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United States v. Eason

United States Court of Appeals, Sixth Circuit

March 22, 2019

United States of America, Plaintiff-Appellant,
v.
Charles Eason, Defendant-Appellee.

          Argued: January 30, 2019

          Appeal from the United States District Court for the Western District of Tennessee at Memphis. No. 2:17-cr-20218-1-Sheryl H. Lipman, District Judge.

         ARGUED:

          Kevin G. Ritz, UNITED STATES ATTORNEY'S OFFICE, Memphis, Tennessee, for Appellant.

          Unam Peter Oh, FEDERAL PUBLIC DEFENDER, Memphis, Tennessee, for Appellee.

         ON BRIEF:

          Kevin G. Ritz, Bryce Phillips, UNITED STATES ATTORNEY'S OFFICE, Memphis, Tennessee, for Appellant.

          Unam Peter Oh, FEDERAL PUBLIC

          DEFENDER, Memphis, Tennessee, for Appellee.

          Before: SILER, COOK, and BUSH, Circuit Judges.

          OPINION

          SILER, CIRCUIT JUDGE.

          The United States appeals a 46-month sentence imposed on Charles Eason by the Western District of Tennessee following his guilty plea to being a felon in possession of a firearm, in violation of 18 U.S.C. § 922(g). The United States argues the district court erred in finding that Eason was not an armed career criminal, given his five prior Tennessee convictions for promotion of methamphetamine manufacture. See Tenn. Code Ann. § 39-17-433. Since these convictions are serious drug offenses under the Armed Career Criminal Act (ACCA), we REVERSE Eason's sentence and REMAND for resentencing.

         FACTUAL AND PROCEDURAL HISTORY

         In 2017, Eason pleaded guilty to being a felon in possession of a firearm, in violation of 18 U.S.C. § 922(g). The default statutory range for such a violation is zero to 10 years' imprisonment. 18 U.S.C. § 924(a)(2). However, under the ACCA, a defendant convicted under § 922(g) who has three prior convictions for violent felonies or serious drug offenses is subject to an enhanced mandatory minimum sentence of 180 months. 18 U.S.C. § 924(e)(1).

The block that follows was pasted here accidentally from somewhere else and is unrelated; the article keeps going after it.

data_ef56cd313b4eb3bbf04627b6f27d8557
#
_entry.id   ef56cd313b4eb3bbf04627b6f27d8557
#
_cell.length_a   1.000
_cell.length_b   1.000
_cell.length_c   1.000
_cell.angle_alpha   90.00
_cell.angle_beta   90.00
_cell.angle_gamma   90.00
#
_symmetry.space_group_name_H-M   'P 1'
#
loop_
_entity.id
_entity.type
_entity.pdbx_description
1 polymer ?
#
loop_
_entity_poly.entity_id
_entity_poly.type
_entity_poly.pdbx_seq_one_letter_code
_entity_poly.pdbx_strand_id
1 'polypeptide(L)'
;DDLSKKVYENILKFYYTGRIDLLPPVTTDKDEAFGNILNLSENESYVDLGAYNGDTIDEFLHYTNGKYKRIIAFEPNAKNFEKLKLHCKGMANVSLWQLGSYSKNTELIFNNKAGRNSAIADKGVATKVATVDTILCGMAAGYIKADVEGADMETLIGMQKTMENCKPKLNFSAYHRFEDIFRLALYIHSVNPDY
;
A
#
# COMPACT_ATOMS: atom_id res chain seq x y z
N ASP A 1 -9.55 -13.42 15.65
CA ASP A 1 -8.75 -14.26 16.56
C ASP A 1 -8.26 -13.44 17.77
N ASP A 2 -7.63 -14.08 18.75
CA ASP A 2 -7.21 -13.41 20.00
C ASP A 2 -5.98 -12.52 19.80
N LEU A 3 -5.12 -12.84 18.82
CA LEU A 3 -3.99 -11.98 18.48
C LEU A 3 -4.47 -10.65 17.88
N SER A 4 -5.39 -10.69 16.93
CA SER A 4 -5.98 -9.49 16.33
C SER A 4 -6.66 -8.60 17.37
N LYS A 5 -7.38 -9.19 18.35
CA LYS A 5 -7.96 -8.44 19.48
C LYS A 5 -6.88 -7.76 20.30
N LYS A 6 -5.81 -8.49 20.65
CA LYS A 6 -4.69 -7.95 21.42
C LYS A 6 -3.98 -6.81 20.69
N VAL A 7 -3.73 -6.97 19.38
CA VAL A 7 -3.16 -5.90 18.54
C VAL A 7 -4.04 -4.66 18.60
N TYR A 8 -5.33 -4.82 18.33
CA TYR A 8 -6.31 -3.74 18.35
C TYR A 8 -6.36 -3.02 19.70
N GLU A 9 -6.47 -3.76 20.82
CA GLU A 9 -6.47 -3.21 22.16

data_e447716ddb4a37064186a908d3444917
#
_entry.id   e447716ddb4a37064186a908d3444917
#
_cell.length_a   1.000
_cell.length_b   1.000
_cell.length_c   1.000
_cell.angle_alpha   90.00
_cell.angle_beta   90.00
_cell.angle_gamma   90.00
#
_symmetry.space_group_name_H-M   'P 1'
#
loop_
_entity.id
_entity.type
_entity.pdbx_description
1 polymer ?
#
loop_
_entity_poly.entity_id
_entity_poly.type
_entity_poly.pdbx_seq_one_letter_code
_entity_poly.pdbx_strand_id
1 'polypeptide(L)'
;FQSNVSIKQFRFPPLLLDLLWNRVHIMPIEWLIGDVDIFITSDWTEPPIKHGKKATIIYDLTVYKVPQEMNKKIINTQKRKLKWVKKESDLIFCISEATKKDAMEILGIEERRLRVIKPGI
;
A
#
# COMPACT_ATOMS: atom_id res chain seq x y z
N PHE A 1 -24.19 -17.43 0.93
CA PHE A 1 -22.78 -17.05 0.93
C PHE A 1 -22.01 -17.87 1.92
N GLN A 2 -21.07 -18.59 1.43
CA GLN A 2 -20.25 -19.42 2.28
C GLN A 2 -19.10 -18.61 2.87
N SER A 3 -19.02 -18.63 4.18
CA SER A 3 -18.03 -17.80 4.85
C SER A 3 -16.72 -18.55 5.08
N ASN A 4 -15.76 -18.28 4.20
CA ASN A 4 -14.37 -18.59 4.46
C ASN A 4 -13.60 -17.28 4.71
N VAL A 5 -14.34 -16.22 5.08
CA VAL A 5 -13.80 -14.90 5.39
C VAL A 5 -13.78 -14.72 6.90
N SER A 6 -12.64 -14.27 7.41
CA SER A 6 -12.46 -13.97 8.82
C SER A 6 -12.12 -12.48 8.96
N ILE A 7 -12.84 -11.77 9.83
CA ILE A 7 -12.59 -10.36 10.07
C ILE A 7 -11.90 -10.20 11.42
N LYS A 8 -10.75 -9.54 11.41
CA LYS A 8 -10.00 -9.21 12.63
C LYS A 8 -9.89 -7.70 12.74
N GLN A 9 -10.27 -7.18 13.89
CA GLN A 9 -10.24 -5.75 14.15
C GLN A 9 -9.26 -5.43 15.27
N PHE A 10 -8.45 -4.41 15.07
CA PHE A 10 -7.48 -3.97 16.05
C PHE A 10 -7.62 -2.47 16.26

The Pre-Sentence Report recommended that Eason be sentenced under the ACCA due to his five prior Tennessee felony convictions for promotion of methamphetamine manufacture. Eason objected. He pointed out that an ACCA "serious drug offense" is defined, in relevant part, as "an offense under State law, involving manufacturing, distributing, or possessing with intent to manufacture or distribute, a controlled substance . . . ." 18 U.S.C. § 924(e)(2)(A)(ii). Eason argued that, under the Tennessee statute, his prior offenses could have been based on no more than the purchase of an ingredient that can be used to produce methamphetamine with reckless disregard of its intended use. This, he argued, was too attenuated from the manufacture of methamphetamine to involve it for ACCA purposes.

         The government countered, and continues to argue, that the Tennessee statute "involves" the manufacture of methamphetamine because it targets those who gather the necessary ingredients. And under the ACCA's definition of serious drug offense, there is no explicit mens rea requirement for the underlying state crimes-rather, the ACCA requires only that the predicate offenses involve certain activities related to controlled substances.

         The district court agreed with Eason. It explained that, while "involving" is an expansive term under the ACCA, purchasing an ingredient with reckless disregard of its intended use does not relate or connect closely enough with manufacturing so as to involve it. Without the ACCA enhancement, ...


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